So, the word Alibata is based on letter names from Arabic Abjad, but Filipino Muslims did not adopt or use Baybayin script, and Alibata's actual meaning is "alphabet". While Baybayin is Indic/Bramic in origin (it is not an alphabet nor an abjad, it is a syllabary) the original arrangement of Baybayin characters actually wasn't even in the same sequence as the western a, b, c's or even abakada (more about that in another article).
Alibata means Alphabet.
Alibata does not mean Baybayin Script.
Baybayin Script is not Alibata since it is not an Alphabet.
Baybayin is an Alphasyllabary.
Abugida means Alphasyllabary.
Baybayin is an Abugida.
Yes, Alibata is a made up word, but so is the accepted term Abugida (alphasyllabary) a word that was just coined recently in 1990. Alibata was coined and used in the 1920s and is still in use today; it predates the word Abugida. Therefore it is hard to dismiss Alibata as a legitimate word even though it is a misnomer since it has been established and used for decades (mistakenly exclusively to mean "Baybayin Script", mind you). But being a misnomer it only creates confusion and it is my humble opinion that it is time to retire the word Alibata and leave it as a footnote in Philippine history books.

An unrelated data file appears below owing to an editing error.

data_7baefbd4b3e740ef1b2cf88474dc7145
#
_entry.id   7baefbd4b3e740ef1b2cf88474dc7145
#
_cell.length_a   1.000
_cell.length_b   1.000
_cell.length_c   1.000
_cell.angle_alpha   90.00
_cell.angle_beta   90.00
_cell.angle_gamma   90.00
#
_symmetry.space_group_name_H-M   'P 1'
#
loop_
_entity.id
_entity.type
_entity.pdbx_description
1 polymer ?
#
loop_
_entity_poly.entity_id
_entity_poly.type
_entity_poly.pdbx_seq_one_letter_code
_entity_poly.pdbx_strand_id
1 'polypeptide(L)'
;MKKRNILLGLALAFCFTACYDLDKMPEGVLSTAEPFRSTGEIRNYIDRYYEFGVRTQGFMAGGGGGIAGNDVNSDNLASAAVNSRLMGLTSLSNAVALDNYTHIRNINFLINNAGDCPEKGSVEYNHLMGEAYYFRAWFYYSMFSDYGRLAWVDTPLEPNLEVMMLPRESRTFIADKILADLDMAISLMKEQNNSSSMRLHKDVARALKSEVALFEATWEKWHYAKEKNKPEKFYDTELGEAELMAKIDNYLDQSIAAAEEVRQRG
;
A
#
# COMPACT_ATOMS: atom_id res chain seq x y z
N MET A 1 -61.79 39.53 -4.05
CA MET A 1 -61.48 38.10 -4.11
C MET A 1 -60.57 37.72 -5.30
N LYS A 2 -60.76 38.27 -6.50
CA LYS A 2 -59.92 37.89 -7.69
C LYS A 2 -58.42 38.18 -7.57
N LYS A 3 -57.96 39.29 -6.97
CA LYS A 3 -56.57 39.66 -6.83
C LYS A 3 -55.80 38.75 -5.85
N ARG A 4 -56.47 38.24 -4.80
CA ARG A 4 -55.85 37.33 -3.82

Sevilla-Versosa Book Cover 1
Sevilla-Versosa Book Cover 2
Sevilla-Versosa Book Page 75
Sevilla-Versosa Book Page 76
Sevilla-Versosa Book Page 77
Sevilla-Versosa Book Page 78
Sevilla-Versosa Book Page 79
Other: Difference between Alibata & Baybayin.
Keep in mind that "Baybayin Script" is an umbrella term (used by linguists & academics) for categorizing the Abugida Scripts in the Philippines. There are four main branches of these scripts:
- Surat Mangyan - from Mindoro; it has two distinct sub-groups that correspond to their tribal namesake:
- Hanunoo Script - from the Hanunuo tribe.
- Buhid Script - from the Buhid tribe.
- Kulitan Script - or the Pamagkulit is used strictly for the Kapampangan language.
- Palawan Script - from Palawan; used mainly for the Tagbanwa language. Other groups name the script according to their tribal name but they are the same script, not sub-variants of it:
- Apurahuano Script
- Tagbanwa Script
- Aborlan Script
- Baybayin Script - has many names depending on the regional language but in essence share the same basic character forms/shape (any difference are merely stylistic). The names for various styles include:
- Sulat Tagalog - based on a typeface introduced in the Tagalog version of the Doctrina Christiana.
- Surat Ilocano - based on a typeface introduced in the Ilocano version of the Doctrina Christiana.
- Suwat Bisaya - based on typefaces in Austrian and Italian books, particularly the one by Lorenzo Hervas.
- Guhit, Basahan - two words used by Bikolanos for Baybayin.
- ...other native terms for baybayin are: Kurditan, Kinudlitan, Katitikan, Sulat Filipino, and the misnomer